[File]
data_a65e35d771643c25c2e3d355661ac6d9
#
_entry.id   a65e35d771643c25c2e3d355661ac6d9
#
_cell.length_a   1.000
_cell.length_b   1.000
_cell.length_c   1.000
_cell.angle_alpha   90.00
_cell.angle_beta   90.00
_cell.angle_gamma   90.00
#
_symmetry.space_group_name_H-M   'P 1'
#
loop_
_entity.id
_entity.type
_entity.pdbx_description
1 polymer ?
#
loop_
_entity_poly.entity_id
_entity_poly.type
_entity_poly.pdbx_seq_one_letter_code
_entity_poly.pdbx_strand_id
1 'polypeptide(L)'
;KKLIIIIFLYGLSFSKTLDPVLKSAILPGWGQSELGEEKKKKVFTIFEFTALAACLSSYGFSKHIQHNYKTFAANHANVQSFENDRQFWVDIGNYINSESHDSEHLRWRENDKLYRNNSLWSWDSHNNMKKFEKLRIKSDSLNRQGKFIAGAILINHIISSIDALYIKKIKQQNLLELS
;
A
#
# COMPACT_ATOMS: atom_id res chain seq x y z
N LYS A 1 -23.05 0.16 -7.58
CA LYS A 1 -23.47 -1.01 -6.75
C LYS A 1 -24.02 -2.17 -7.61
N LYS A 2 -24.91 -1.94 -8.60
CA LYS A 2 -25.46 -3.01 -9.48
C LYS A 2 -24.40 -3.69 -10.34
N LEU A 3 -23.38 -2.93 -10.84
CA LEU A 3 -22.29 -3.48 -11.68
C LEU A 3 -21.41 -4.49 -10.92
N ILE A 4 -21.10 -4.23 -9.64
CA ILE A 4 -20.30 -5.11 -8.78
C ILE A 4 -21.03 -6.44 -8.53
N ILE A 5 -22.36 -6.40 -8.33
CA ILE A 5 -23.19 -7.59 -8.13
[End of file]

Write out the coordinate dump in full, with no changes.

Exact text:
data_a65e35d771643c25c2e3d355661ac6d9
#
_entry.id   a65e35d771643c25c2e3d355661ac6d9
#
_cell.length_a   1.000
_cell.length_b   1.000
_cell.length_c   1.000
_cell.angle_alpha   90.00
_cell.angle_beta   90.00
_cell.angle_gamma   90.00
#
_symmetry.space_group_name_H-M   'P 1'
#
loop_
_entity.id
_entity.type
_entity.pdbx_description
1 polymer ?
#
loop_
_entity_poly.entity_id
_entity_poly.type
_entity_poly.pdbx_seq_one_letter_code
_entity_poly.pdbx_strand_id
1 'polypeptide(L)'
;KKLIIIIFLYGLSFSKTLDPVLKSAILPGWGQSELGEEKKKKVFTIFEFTALAACLSSYGFSKHIQHNYKTFAANHANVQSFENDRQFWVDIGNYINSESHDSEHLRWRENDKLYRNNSLWSWDSHNNMKKFEKLRIKSDSLNRQGKFIAGAILINHIISSIDALYIKKIKQQNLLELS
;
A
#
# COMPACT_ATOMS: atom_id res chain seq x y z
N LYS A 1 -23.05 0.16 -7.58
CA LYS A 1 -23.47 -1.01 -6.75
C LYS A 1 -24.02 -2.17 -7.61
N LYS A 2 -24.91 -1.94 -8.60
CA LYS A 2 -25.46 -3.01 -9.48
C LYS A 2 -24.40 -3.69 -10.34
N LEU A 3 -23.38 -2.93 -10.84
CA LEU A 3 -22.29 -3.48 -11.68
C LEU A 3 -21.41 -4.49 -10.92
N ILE A 4 -21.10 -4.23 -9.64
CA ILE A 4 -20.30 -5.11 -8.78
C ILE A 4 -21.03 -6.44 -8.53
N ILE A 5 -22.36 -6.40 -8.33
CA ILE A 5 -23.19 -7.59 -8.13